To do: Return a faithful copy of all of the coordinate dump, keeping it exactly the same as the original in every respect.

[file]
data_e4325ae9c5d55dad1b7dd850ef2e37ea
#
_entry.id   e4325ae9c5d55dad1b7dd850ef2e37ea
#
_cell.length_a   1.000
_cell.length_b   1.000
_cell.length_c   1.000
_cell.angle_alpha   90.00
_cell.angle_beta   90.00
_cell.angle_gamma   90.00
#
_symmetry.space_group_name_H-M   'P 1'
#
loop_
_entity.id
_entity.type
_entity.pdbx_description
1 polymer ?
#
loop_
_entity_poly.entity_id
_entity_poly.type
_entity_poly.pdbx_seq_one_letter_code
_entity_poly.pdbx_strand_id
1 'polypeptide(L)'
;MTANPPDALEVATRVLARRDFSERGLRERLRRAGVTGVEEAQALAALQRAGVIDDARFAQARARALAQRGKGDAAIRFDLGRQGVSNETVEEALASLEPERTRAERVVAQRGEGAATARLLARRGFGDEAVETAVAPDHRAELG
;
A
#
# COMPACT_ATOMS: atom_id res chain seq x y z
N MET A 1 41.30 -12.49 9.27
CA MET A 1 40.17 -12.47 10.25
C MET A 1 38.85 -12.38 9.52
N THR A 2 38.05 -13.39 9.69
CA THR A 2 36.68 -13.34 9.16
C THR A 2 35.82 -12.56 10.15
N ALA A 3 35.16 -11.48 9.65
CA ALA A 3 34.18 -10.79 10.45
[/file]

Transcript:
data_e4325ae9c5d55dad1b7dd850ef2e37ea
#
_entry.id   e4325ae9c5d55dad1b7dd850ef2e37ea
#
_cell.length_a   1.000
_cell.length_b   1.000
_cell.length_c   1.000
_cell.angle_alpha   90.00
_cell.angle_beta   90.00
_cell.angle_gamma   90.00
#
_symmetry.space_group_name_H-M   'P 1'
#
loop_
_entity.id
_entity.type
_entity.pdbx_description
1 polymer ?
#
loop_
_entity_poly.entity_id
_entity_poly.type
_entity_poly.pdbx_seq_one_letter_code
_entity_poly.pdbx_strand_id
1 'polypeptide(L)'
;MTANPPDALEVATRVLARRDFSERGLRERLRRAGVTGVEEAQALAALQRAGVIDDARFAQARARALAQRGKGDAAIRFDLGRQGVSNETVEEALASLEPERTRAERVVAQRGEGAATARLLARRGFGDEAVETAVAPDHRAELG
;
A
#
# COMPACT_ATOMS: atom_id res chain seq x y z
N MET A 1 41.30 -12.49 9.27
CA MET A 1 40.17 -12.47 10.25
C MET A 1 38.85 -12.38 9.52
N THR A 2 38.05 -13.39 9.69
CA THR A 2 36.68 -13.34 9.16
C THR A 2 35.82 -12.56 10.15
N ALA A 3 35.16 -11.48 9.65
CA ALA A 3 34.18 -10.79 10.45